One of the challenges of explaining the evolutionary adaptive benefits as to why we might help non-reciprocal genetic strangers is that it cannot be explained by the traditional methods of Kin or Reciprocal altruism (Hamilton 1964; Maynard Smith 1964; Trivers 1971). Here, we argue that there may be indirect benefits of displaying costly helping behaviour to strangers, as it may increase the altruist’s attraction as a potential mate.
In conclusion, then, the current findings suggest that some acts of costly altruism by men may be driven through female mate preference. Costly displays of altruism signal men’s honest ability to share resources with future offspring, and consequentially, women ancestors who selected for altruistic mates would have been at a fitness advantage compared to those who did not.

4. Materials and Methods

4.1. Participants

Female-only participants were recruited from a university in the South East of England (n = 55), through the social media website “Facebook” (n = 140), and through Amazon’s Mechanical Turk (MTurk), where participants were offered a financial incentive of USD 0.70 (n = 200). Out of 395 original responses, 76 were excluded due to technical issues with the online video. Further responses were excluded from the data set because they failed to correctly identify the attention checks (n = 11), stated they knew the male actor in the video (n = 1), described themselves as male (n = 3), or either classed themselves as homosexual or would not state their sexual preference (n = 19). The data from a total of 285 women (age range, 18–70; Mage = 31.07 years; SD = 11.35; median age = 28; 90% were under 50 years old) were analysed, of whom 195 reported being in a sexual relationship. Four of the participants described themselves as African (1.4%); five, as African American (1.8%); 23, as Asian (8.1%); 11, as Black British (3.9%); 222, as Caucasian (77.9%); one, as Chinese (0.4%); 10, as Hispanic (3.5%); seven, as mixed race (2.5%); and two left this question blank (0.7%).
An a priori power analysis using G*Power (Faul et al. 2007) suggested that a minimum sample size of 251 participants was needed for the analysis, so the number of participants included in the analyses was therefore deemed to be large enough to detect findings with a medium effect size at α = 0.05.

4.2. Design

Participants were randomly assigned to one of six conditions in a 2 (Wealth: Rich vs. Poor) × 3 (Altruism: High-cost vs. Low-cost vs. No) between-participants design (see Table 2 for the breakdown of the number of participants per condition).

4.3. Materials, Procedureand Ethics

Participants were asked to read a vignette about a man (describing him as either “rich” or “poor”) and then watch a short (40 s) video clip of him giving either much (£30), little (£1), or no money to a homeless man (actor). In the video, a young man (a 21-year-old actor) walks to a cash (ATM) machine and takes out three £10 notes (approximately USD 37). As he walks along the street and counts his money, he comes across a homeless man (also an actor) with his arm outstretched asking for money. In the high-cost altruism condition, the video shows him giving all of the £30 that he took out of the cash machine to the homeless man; in the low-cost altruism condition, he takes a £1 coin out of his back pocket and gives it to the homeless man; and in the no altruism condition, he gives nothing to the homeless man. All three video clips show the man starting with £30; therefore, it is only the level of giving that differs between the video scenarios (see Figure 5 for example screenshots).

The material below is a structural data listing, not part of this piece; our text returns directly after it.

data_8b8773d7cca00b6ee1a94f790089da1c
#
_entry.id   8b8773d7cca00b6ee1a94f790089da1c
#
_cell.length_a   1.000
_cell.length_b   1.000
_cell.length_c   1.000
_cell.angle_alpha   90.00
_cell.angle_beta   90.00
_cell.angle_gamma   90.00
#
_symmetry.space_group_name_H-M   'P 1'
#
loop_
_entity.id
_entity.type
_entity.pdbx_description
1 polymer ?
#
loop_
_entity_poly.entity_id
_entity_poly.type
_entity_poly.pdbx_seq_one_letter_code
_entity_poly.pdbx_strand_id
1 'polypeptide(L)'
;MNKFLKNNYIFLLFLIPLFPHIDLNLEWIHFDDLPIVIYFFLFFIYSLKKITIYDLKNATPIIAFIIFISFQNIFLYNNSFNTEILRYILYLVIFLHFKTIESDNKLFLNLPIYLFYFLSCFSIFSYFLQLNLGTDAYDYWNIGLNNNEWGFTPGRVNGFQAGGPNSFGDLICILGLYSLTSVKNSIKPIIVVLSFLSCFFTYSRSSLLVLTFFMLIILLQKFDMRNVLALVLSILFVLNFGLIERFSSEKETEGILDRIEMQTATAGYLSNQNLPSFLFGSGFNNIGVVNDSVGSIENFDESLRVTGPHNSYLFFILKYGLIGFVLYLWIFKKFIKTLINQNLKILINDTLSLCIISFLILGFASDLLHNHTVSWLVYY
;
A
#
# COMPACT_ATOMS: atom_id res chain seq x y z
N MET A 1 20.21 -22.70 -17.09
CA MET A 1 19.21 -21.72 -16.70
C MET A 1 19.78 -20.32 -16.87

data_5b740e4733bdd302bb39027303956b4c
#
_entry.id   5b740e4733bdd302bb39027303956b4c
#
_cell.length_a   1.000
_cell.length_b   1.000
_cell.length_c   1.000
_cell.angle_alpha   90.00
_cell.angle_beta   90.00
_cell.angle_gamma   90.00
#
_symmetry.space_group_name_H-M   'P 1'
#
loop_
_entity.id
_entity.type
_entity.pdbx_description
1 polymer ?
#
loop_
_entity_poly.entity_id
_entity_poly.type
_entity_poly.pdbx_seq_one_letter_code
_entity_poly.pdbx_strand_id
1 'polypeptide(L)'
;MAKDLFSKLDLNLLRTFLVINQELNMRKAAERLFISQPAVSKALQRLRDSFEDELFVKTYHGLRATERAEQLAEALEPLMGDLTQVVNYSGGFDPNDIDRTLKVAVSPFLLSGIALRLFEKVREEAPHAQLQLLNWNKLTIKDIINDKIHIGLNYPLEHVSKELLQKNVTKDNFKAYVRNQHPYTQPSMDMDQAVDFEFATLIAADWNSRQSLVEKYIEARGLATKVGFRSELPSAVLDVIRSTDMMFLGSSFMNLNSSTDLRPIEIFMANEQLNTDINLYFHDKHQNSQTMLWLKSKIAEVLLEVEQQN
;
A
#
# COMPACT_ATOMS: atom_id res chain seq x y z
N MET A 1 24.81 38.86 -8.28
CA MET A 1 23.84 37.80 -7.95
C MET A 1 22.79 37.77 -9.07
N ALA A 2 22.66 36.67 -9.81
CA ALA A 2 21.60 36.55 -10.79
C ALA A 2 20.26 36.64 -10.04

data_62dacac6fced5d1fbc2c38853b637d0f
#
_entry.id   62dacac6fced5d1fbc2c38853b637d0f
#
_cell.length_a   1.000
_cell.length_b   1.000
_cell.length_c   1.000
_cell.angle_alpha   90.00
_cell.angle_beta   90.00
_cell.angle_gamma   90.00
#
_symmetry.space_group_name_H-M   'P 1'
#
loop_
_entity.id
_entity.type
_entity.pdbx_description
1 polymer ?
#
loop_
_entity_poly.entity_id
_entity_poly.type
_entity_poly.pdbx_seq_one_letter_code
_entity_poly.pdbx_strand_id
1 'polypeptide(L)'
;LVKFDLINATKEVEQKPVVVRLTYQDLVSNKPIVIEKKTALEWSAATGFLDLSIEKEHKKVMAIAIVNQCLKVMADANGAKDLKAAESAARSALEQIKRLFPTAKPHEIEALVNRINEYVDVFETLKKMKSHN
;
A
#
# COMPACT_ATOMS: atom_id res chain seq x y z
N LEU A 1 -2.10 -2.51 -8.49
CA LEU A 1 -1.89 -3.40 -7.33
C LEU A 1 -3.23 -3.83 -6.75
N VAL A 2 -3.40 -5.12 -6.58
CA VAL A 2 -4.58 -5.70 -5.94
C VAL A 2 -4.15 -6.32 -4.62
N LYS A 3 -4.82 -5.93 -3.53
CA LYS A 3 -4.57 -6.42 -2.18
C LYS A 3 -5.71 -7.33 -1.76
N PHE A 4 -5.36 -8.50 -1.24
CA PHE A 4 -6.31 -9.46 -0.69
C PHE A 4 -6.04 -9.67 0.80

The male actor was selected from eight volunteers (drama students from a university in the South East of England). Physical features and attractiveness play a large role in people’s preference for them as a mate (Ehlebracht et al. 2018). Therefore, to give this hypothesis a fair chance, the actor had to be considered as a possible mate and therefore physically attractive. Fifteen female participants rated the photographs of the eight men on a six-point Likert scale, from 1 “not very attractive” to 6 “very attractive”. The actor with the highest attractive rating (M = 4.90) was chosen to act in the video clips.
After watching the video, the participants were asked demographic questions relating to their age, gender, and self-perceived wealth, and they were also asked to rate the actor for a number of mate qualities. Specifically, they were asked to rate him on a 7-point scale from 1 (“not at all”) to 7 (“very much”) as to how attractive they thought he was, how likely they would be to have a one night stand (short-term relationship) with him, and how likely they would be to consider having a long-term relationship with him. The participants were also asked to rate him on a set of 7-point scales from 1 (“not at all”) to 7 (“very much”) for how sympathetic, kind, brave, intelligent, rich, and powerful they thought he was as well as how good they thought he would be at bringing up children and how loyal they thought he would be to his girlfriend. This study was conducted in accordance with The Declaration of Helsinki, and prior to the commencement of the study, ethical approval was granted by the University of Kent’s Psychology Research Ethics Committee (ethics approval code—20122755). All participants gave their informed consent before taking part in the study.